By 74 BC,[7] the Roman legions under Gaius Scribonius Curio reached the lower Danube and proceeded to come into contact with the Dacians.[8] Roman concern over the rising power and influence of Burebista was amplified when he began to play an active part in Roman politics. His last minute decision just before the Battle of Pharsalus to participate in the Roman Republic's civil war by supporting Pompey meant that once the Pompeians were dealt with, Julius Caesar would turn his eye towards Dacia.[9] As part of Caesar's planned Parthian campaign of 44 BC, he planned to cross into Dacia and eliminate Burebista, thereby hopefully causing the breakup of his kingdom.[10] Although the planned expedition into Dacia did not happen due to Caesar's assassination, Burebista failed to bring about any true unification of the tribes he ruled. Following a plot which saw him assassinated, his kingdom fractured into four distinct political entities, later becoming five, each ruled by minor kings.[11][12]

From the death of Burebista to the rise of Decebalus, Roman forces continued to clash against the Dacians and the Getae.[5] Constant raiding by the tribes into the adjacent provinces of Moesia and Pannonia caused the local governors and the emperors to undertake a number of punitive actions against the Dacians.[5] Yet for all this, there existed a measure of social, diplomatic, and political interaction between the Roman Empire and the Dacians during much of the late pre-Roman period.[5] This saw the occasional granting of favoured status to the Dacians in the manner of being identified as amicii et socii – friends and allies – of Rome, although by the time of Octavianus this was tied up with the personal patronage of important Roman individuals.[5] An example of this was seen in Octavianus's actions during his conflict with Marcus Antonius. Seeking to obtain an ally who could threaten Antonius's European provinces, in 35 BC Octavianus offered an alliance with the Dacians, whereby he would marry the daughter of the Dacian King, Cotiso, and in exchange Cotiso would wed Octavianus' daughter, Julia.[13][14]

Although it is believed that the custom of providing royal hostages to the Romans may have commenced sometime during the first half of the 1st century BC, it was certainly occurring by Octavianus's reign and it continued to be practised during the late pre-Roman period.[15] On the flip side, ancient sources have attested to the presence of Roman merchants and artisans in Dacia, while the region also served as a haven for runaway Roman slaves.[15] This cultural and mercantile exchange saw the gradual spread of Roman influence throughout the region, most clearly seen in the area around the Orăştie Mountains.[15]

Trajan receives homage from a Dacian chieftain who has betrayed Decebalus.

The arrival of the Flavian dynasty, in particular the accession of the emperor Domitian, saw an escalation in the level of conflict along the lower and middle Danube.[16] In approximately 84 or 85 AD the Dacians, led by King Decebalus, crossed the Danube into Moesia, wreaking havoc and killing the Moesian governor Gaius Oppius Sabinus.[17] Domitian responded by reorganising Moesia into Moesia Inferior and Moesia Superior and launching a war against Decebalus. Unable to finish the war due to troubles on the German frontier, Domitian concluded a treaty with the Dacians that was heavily criticized at the time.[18] Yet this episode was merely a prelude to the emperor Trajans wars of conquest in Dacia.[16] Trajan led the Roman legions across the Danube, penetrating Dacia and focusing on the important area around the Orăştie Mountains.[19] In 102,[20] after a series of engagements, negotiations led to a peace settlement where Decebalus agreed to demolish his forts while allowing the presence of a Roman garrison at Sarmizegetusa Regia (Grădiștea Muncelului, Romania) to ensure Dacian compliance with the treaty.[19] Trajan also ordered his engineer, Apollodorus of Damascus,[21] to design and build a bridge across the Danube at Drobeta.[20]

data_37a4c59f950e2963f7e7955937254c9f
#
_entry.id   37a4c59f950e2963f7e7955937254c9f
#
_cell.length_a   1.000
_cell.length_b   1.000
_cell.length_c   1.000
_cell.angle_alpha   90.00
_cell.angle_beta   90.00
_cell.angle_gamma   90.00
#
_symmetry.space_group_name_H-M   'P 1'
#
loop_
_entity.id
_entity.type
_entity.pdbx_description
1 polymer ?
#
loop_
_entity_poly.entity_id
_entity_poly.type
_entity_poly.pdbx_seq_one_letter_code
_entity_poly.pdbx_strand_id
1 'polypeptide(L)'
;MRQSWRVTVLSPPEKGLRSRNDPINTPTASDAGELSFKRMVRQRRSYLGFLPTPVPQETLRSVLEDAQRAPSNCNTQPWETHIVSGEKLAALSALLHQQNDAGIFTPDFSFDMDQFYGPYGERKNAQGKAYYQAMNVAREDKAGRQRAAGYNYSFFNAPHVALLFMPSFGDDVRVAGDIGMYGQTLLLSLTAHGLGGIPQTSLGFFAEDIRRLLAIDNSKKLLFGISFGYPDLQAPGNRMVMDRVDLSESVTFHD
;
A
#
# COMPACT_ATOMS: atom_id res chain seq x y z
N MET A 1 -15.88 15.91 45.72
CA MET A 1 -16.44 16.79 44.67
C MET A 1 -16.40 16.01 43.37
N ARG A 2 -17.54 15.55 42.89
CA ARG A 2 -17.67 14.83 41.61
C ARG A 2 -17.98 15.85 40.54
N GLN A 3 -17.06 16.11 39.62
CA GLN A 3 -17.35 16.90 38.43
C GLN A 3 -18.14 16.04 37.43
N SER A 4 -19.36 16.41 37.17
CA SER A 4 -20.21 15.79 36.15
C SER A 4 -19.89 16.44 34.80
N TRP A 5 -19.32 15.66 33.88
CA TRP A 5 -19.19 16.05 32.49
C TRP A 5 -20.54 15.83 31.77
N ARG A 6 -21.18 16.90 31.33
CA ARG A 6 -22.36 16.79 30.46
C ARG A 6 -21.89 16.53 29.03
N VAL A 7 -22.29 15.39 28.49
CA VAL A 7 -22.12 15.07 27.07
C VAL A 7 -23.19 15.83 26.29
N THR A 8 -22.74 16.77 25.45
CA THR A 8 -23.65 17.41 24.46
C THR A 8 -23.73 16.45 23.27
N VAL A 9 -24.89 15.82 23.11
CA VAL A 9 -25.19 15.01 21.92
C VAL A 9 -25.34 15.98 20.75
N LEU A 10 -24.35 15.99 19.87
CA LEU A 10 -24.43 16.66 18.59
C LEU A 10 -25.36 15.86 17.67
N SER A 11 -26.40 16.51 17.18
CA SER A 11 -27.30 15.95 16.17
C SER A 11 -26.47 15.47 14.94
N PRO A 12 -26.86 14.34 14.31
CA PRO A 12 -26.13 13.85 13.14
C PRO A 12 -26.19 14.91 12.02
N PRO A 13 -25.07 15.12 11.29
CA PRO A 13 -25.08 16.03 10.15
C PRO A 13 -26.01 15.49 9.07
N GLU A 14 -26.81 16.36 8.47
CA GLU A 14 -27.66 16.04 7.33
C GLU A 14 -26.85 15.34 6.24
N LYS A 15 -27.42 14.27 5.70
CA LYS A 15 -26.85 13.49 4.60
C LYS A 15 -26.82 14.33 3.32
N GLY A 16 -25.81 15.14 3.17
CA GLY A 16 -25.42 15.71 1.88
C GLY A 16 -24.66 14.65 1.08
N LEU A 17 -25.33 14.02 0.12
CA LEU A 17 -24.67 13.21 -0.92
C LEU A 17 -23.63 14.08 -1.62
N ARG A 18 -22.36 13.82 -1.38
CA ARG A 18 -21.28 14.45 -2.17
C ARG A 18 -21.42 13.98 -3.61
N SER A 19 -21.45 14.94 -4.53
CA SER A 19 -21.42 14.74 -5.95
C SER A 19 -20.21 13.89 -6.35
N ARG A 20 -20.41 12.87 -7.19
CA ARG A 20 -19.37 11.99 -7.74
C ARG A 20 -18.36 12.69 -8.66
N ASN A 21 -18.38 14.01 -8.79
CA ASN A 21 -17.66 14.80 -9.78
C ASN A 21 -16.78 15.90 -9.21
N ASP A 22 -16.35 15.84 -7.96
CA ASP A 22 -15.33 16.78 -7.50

Trajan's second Dacian campaign in 105–106 was very specific in its aim of expansion and conquest.[19] The offensive targeted Sarmizegetusa Regia.[22] The Romans besieged Decebalus' capital, which surrendered and was destroyed.[20] The Dacian king and a handful of his followers withdrew into the mountains, but their resistance was short-lived and Decebalus committed suicide.[23] Other Dacian nobles, however, were either captured or chose to surrender.[24] One of those who surrendered revealed the location of the Dacian royal treasury, which was of enormous value: 500,000 pounds (226,800 kilograms) of gold and 1,000,000 pounds (453,600 kilograms) of silver.[24]

It is an excellent idea of yours to write about the Dacian war. There is no subject which offers such scope and such a wealth of original material, no subject so poetic and almost legendary although its facts are true. You will describe new rivers set flowing over the land, new bridges built across rivers, and camps clinging to sheer precipices; you will tell of a king driven from his capital and finally to death, but courageous to the end; you will record a double triumph one the first over a nation hitherto unconquered, the other a final victory.

— Pliny the Younger: Letters (Book VIII, Letter 4: To Caninius Rufus)[25]